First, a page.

What's black-and-white, says moo and gives a thousand gallons of milk a day to thirsty Annapolis midshipmen?
If you guessed the 450 Holstein cows at the U.S. Naval Academy Diary Farm, give yourself a glass of milk and a scoop of ice cream. Samples of the dairy farm's products will be served this Sunday afternoon at an open house at the farm that has been operated by the Academy since 1911. The open house, from 1 to 5, will also feature tractor-drawn hayrides around the 856-acre farm, tours of the calf barns and a milking demonstration.
"There are only 160 cows in the milking herd right now," said Lt. Bill Winstead, the manager and the only Navy man on the farm, taking some visitors on a preview tour. "The rest are calves or dry cows. A cow only gives milk for ten months after she's had a calf. On most dairy farms, calves are born in the spring, but we time it so ours are born in August, September and October because it's during the academic year that we need the most milk."
The dry cows and the calves that have not yet produced other calves to meet the needs of the Navy graze contentedly on a grassy hill near the farm entrance. But the milking herd, says Winstead, never touches the green stuff lest one of them get hold of some sour grass. Instead, the milk cows eat corn, alfalfa and other grains grown right on the farm.
This being the slack season, there are only two calves in the calf barn. One, only a week old, is sucking what looks like milk out of a quart baby bottle stuck through a hole in the stall. But, Winstead says, the liquid in the bottle is colostrum, the high-protein fluid the cows give just after the birth of a calf.
"We collect the colostrum, then feed it to the calves through bottles for 30 days," he explains. But the weaning process starts early. The week-old calf is being tempted by a tray of protein pellets. A larger calf, already weaned, is licking a salt block.
"Is that one a girl or a boy?" asks a child.
"We only keep the little girl cows," explains Winstead. The bulls are sold, and other bulls are borrowed on occasion for breeding.
The milk cows -- the grown-up litle girl cows -- are in the loading shed, a shed-and-yard area where they relax between their two milkings a day, one at five in the morning and once at three in the afternoon. Toward milking hour, the herdsmen march them in groups of 16 to the milk house. While eight wait, the milkers wash the udders of the first eight and hook them up to the milking machines. In three or four minutes, about 23 pounds of milk has flowed from each cow through plastic tubs into a glass container hanging from the ceiling. While they're milked, the cows munch on protein pellets.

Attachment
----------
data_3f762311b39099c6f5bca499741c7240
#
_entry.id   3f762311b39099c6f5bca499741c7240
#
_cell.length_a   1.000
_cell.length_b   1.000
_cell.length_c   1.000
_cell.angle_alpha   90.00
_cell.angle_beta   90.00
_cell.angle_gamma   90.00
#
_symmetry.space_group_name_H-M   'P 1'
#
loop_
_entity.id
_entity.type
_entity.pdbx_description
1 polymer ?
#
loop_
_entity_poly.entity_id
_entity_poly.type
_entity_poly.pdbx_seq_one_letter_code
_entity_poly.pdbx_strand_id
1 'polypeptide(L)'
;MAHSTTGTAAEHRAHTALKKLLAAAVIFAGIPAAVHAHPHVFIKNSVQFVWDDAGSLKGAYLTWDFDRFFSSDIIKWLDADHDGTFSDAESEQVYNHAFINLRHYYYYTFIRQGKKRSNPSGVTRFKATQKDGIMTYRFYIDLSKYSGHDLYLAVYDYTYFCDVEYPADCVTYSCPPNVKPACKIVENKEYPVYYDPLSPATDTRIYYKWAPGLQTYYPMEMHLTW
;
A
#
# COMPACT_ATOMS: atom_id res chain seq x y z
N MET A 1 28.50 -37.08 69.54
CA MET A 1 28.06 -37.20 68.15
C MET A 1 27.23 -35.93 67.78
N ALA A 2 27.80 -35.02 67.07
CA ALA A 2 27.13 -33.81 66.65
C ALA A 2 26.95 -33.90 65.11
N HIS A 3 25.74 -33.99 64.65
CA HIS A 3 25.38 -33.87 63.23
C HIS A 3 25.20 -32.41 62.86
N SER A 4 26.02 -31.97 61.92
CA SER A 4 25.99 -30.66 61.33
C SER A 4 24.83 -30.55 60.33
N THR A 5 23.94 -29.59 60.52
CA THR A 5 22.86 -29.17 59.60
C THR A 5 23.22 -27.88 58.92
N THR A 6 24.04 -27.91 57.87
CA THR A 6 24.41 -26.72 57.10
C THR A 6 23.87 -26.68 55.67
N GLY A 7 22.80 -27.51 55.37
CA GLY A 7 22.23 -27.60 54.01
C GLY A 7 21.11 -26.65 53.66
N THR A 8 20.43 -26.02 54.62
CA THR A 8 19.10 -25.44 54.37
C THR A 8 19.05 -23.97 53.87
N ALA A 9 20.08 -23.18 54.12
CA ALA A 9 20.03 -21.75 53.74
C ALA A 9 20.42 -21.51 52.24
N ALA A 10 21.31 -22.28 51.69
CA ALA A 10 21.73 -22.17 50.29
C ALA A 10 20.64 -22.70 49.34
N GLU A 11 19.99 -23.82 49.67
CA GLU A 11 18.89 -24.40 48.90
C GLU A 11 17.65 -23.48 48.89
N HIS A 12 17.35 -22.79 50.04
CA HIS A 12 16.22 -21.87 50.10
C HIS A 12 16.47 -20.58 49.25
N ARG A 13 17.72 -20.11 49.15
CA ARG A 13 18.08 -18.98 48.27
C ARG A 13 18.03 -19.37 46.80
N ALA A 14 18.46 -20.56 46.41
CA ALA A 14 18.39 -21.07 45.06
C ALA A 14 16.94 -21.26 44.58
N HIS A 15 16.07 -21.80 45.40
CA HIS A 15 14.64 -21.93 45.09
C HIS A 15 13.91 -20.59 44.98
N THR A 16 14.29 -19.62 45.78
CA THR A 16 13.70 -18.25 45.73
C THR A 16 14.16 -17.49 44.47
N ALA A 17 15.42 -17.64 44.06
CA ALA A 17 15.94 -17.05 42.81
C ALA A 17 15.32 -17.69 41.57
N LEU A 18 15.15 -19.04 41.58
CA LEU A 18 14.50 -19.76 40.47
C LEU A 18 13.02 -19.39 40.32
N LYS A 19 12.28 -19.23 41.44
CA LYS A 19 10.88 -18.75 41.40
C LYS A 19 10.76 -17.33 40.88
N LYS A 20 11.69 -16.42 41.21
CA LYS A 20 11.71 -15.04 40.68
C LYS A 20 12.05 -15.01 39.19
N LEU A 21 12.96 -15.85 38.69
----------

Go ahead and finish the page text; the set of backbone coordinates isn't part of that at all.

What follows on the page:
"They're conditioned," explains Winstead. "They eat the pellets and they drop their milk."
Relieved of their burden, the first eight cows trot -- maybe a bit more briskly -- back to the loafing shed and the milkers hook up the next group.
"We can milk 70 cows in an hour," our guide says. "The milk goes through this pipe into a refrigerated tank in the processing room. We normally process after the morning milking. First it goes into the pasteurizer, then into the homogenizer, then into the separator. The separator is a centrifuge that takes out any impurities and separates the milk from the cream. These cows give milk that's 3 1/2 to 4 percent butterfat. The academy wants milk that's 2 1/2 percent butterfat, so the extra cream is made into ice cream at the academy."
Winstead and his family live in neat white house surrounded by a picket fence right on the farm, and most of the 156 herdsmen, three milkers and sundry mechanics and farmers also live in cottages on the grounds. Winstead, an officer of the Navy's Supply Corps, studied forestry at the University of Florida and learned about dairy farming on the job. The only other Navy people who frequent the farm have nothing to do with cows.
"The cross-country track team from the academy comes over here to run," he says, "and the parachute club likes to make jumps into the fields."